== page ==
Contra Mundum: Confessions of an Anti-Choice Fanatic
Contra Mundum: The Judgmental Jesus

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29 responses so far ↓

  • I almost went to sleep reading your Investigate Magazine contribution. The one good line was highlighted at the start and I was, on behalf or our South Auckland Seventh Dayers, disappointed that you did not identify the Catholic (Latin for Correct) church and theologians as the Anti Christ because of the Satanic Cruix when the Greek word means Straight! I do identify with a few things on the afore referred to blog keep up the good work love paul.

  • The Catholic Church as the Anti-Christ is Protestant mythology. Matt’s piece explained who the Beast of Revelation is. Revelation makes no reference to the Anti-Christ, the only mention is in one of John’s epistles but there the reference is to Anti-Christs [plural] which he identifies as existing in his time and indicates that they are anyone who denies or teaches that Christ did not come in the flesh.
    The Catholic church, for all the ways we Protestants part ways with it, does not deny or teach that Christ did not come in the flesh, neither was it established at the time John was writing, therefore, it is not one of the Anti-Christs John was referring to and it certainly was not the Beast of Revelation.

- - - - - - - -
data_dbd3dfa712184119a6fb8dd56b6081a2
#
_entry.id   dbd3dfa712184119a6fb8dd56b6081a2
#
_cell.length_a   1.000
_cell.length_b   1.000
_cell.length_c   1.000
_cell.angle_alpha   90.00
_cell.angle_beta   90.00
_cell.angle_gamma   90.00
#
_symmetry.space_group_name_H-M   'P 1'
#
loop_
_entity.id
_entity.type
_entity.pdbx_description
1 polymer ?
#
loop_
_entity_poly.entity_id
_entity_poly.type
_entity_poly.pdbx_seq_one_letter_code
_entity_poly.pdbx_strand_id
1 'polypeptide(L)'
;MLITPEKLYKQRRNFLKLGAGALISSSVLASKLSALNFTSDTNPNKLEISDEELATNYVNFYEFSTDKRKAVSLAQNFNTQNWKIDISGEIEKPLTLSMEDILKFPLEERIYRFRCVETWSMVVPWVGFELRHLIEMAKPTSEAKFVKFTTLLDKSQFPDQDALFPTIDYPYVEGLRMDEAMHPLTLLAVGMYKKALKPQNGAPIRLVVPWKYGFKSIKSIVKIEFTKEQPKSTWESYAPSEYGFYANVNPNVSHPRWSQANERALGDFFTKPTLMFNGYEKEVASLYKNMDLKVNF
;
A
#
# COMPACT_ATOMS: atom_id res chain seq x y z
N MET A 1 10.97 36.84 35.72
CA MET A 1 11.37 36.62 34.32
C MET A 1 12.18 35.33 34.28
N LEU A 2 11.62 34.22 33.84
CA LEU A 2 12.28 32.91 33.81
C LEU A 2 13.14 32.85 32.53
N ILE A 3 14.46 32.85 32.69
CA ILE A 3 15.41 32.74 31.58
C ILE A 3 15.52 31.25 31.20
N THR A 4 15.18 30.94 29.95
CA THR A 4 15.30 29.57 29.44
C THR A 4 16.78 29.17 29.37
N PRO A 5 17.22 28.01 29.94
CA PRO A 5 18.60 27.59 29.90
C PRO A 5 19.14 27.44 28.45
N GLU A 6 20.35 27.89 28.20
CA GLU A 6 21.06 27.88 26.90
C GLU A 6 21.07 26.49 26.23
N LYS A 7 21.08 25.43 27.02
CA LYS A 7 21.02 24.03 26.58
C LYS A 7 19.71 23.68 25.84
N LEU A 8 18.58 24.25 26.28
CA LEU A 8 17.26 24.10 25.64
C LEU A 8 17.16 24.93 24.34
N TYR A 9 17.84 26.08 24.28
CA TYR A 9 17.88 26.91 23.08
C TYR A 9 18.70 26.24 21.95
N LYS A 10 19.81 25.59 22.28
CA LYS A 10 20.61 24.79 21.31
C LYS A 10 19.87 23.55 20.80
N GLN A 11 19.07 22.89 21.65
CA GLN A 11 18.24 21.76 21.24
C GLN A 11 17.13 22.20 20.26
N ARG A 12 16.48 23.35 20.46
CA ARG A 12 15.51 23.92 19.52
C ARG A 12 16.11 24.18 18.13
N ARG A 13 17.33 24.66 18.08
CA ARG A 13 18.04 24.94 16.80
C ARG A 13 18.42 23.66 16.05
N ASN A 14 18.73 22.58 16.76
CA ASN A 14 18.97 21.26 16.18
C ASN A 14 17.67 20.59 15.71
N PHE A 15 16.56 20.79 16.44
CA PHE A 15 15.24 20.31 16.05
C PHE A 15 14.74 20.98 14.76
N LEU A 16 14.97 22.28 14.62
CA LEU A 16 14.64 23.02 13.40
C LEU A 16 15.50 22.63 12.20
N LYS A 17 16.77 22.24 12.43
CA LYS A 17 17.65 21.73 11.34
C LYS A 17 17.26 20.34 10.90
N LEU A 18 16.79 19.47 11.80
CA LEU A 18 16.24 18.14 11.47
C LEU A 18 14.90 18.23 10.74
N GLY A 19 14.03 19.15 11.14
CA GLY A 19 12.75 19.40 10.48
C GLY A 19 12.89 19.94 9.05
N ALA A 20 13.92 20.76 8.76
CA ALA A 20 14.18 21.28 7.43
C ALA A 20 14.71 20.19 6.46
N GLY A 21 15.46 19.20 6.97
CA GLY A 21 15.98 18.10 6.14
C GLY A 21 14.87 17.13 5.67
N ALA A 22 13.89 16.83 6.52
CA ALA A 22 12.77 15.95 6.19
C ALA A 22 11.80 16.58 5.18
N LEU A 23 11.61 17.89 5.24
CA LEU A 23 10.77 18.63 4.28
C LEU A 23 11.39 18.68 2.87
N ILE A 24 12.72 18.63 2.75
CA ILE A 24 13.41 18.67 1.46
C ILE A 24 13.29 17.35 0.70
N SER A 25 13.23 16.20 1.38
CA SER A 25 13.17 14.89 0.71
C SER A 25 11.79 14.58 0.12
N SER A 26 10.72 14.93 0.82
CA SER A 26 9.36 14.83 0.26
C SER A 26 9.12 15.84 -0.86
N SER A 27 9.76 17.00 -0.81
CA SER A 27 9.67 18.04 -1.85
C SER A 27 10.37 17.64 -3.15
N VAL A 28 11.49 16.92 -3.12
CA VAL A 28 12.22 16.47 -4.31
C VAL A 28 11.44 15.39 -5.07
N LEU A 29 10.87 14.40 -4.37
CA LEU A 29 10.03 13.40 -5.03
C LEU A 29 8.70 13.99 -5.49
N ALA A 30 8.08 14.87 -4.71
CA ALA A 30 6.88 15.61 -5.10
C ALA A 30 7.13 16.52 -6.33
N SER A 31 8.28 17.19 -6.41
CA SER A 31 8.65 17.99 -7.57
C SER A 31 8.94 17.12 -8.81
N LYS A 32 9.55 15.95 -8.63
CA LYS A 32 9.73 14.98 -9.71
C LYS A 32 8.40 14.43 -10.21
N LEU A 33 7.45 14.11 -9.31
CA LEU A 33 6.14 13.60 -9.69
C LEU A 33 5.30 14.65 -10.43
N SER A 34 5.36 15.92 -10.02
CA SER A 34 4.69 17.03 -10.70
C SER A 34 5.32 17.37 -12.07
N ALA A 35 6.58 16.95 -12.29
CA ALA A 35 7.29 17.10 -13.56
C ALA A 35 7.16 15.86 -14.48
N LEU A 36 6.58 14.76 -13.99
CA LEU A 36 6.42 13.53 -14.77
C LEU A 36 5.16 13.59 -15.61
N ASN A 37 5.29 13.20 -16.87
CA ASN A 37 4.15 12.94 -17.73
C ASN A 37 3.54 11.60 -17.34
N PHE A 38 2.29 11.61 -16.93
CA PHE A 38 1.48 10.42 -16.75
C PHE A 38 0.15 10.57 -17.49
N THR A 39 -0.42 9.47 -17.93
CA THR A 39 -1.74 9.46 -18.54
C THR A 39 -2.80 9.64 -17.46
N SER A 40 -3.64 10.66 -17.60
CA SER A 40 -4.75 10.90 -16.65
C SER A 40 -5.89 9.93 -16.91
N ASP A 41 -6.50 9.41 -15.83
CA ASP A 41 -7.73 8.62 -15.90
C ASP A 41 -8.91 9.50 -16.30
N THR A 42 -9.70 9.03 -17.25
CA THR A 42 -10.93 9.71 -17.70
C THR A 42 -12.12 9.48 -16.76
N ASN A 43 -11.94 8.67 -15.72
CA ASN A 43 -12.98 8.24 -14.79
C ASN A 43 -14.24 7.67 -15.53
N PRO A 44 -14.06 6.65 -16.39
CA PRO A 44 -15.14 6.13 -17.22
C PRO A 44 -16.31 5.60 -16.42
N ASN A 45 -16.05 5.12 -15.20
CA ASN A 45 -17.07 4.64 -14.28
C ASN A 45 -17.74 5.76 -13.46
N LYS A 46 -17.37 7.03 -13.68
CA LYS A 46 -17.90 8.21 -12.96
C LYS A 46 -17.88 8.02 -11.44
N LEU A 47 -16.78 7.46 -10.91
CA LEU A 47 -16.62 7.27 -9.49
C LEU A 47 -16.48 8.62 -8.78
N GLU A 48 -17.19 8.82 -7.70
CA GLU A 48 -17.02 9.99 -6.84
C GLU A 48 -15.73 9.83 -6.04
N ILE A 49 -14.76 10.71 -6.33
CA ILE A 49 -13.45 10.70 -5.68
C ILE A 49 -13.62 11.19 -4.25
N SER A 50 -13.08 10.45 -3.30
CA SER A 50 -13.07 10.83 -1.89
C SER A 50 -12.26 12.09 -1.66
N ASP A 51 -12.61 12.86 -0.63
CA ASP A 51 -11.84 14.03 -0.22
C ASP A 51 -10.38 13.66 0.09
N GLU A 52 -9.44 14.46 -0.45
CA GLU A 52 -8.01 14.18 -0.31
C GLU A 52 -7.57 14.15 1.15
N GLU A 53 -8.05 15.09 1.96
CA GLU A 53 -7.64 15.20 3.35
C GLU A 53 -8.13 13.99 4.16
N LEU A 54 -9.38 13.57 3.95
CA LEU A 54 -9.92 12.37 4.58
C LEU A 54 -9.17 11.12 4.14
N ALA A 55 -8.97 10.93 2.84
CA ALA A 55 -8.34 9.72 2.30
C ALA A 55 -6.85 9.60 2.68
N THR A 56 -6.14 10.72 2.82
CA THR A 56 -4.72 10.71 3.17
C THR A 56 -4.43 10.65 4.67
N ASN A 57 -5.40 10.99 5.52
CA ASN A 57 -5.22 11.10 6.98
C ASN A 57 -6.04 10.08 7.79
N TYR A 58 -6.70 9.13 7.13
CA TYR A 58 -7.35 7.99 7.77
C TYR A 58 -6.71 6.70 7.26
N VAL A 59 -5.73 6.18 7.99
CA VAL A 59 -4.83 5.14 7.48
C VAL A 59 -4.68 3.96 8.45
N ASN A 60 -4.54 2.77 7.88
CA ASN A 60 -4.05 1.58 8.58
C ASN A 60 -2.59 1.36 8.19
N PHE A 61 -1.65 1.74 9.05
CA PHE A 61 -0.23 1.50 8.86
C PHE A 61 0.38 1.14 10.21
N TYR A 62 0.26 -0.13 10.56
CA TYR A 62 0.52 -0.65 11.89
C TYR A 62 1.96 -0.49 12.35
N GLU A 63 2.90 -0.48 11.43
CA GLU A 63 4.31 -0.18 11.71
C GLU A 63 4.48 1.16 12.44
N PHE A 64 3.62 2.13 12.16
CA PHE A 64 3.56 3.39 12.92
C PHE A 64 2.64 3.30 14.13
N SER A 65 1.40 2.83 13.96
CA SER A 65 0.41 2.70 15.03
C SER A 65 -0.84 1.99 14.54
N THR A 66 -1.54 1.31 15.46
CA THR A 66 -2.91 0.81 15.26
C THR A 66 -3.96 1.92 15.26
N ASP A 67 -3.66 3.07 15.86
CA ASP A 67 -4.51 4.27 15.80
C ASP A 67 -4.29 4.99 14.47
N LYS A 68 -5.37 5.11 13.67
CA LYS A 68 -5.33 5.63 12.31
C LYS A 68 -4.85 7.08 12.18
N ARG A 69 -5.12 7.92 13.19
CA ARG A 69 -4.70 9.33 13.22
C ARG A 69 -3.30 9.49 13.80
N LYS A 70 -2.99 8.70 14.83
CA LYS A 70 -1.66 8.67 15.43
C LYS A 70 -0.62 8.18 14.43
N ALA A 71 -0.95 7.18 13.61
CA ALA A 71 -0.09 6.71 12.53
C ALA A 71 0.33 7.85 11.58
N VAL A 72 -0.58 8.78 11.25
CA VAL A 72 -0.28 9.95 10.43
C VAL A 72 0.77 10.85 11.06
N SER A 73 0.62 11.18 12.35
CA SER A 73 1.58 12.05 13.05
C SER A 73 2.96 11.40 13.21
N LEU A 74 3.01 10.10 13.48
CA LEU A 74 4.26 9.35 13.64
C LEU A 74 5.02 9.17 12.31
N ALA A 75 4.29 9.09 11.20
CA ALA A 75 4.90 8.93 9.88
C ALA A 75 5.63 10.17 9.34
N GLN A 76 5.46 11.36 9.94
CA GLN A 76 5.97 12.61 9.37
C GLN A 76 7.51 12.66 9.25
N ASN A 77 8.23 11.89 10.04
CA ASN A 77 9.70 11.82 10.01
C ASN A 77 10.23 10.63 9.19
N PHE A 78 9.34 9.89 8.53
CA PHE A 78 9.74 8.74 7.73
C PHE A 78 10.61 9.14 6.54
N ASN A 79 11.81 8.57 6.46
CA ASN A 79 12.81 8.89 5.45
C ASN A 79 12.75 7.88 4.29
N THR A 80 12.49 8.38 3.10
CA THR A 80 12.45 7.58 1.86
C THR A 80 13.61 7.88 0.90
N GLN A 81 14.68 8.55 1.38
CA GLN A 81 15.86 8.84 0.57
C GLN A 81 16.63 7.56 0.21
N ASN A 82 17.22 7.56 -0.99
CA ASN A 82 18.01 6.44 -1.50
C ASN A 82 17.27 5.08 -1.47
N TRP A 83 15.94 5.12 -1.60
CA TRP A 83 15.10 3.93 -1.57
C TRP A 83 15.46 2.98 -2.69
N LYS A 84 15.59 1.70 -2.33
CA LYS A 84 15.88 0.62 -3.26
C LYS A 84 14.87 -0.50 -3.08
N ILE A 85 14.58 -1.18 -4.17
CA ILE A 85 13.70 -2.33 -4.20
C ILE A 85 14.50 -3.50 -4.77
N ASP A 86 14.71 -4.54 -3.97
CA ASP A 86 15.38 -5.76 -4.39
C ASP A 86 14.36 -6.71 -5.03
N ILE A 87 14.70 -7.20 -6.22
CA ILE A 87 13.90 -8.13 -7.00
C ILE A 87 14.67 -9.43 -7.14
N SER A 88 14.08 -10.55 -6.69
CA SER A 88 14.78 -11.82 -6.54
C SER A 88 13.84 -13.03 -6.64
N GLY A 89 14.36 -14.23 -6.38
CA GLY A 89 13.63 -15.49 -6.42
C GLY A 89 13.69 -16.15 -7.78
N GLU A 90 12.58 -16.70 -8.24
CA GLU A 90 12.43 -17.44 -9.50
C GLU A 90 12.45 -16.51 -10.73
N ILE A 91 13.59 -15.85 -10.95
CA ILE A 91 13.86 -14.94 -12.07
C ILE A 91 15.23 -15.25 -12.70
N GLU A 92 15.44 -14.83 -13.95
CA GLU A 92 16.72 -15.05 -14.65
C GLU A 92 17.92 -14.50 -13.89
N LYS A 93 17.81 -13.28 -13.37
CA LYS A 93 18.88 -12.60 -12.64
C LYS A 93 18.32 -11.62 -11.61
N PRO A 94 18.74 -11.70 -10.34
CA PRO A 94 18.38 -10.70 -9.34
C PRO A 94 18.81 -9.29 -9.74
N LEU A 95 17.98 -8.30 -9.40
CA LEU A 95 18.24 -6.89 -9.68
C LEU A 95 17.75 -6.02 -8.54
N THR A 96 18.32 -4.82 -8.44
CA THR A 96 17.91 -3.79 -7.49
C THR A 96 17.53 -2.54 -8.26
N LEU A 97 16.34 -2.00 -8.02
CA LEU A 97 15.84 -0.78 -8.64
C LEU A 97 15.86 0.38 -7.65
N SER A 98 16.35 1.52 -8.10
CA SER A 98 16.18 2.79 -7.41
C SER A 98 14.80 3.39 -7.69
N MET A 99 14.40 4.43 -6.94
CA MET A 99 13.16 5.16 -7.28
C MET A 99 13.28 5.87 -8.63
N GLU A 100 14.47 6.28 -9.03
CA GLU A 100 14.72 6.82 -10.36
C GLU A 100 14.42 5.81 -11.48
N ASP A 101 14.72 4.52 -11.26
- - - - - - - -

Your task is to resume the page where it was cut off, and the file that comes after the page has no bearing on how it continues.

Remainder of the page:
Being Protestant means a holding to a firm commitment to sola scriptura (scripture alone) – erroneous tradition, mythology based on political issues within the church from the past and really poor exegesis is an affront to sola scriptura.

  • Can you give me an example of statism in a modern liberal democracy? Are there any or is that term only relevant in states such as the Third Reich and modern North Korea?

  • I don’t disagree with your exegesis, Matt, but I think it is unwise to suggest that there is only a single level of meaning to apocalyptic literature. Typically, scripture has a plain, face value meaning (which you have ably described here) and a spiritual (but not spiritualised) meaning.

    The usual illustration of this is the story of Melchizedek which has both a factual meaning and (as demonstrated in Hebrews) a spiritual meaning prefiguring Jesus.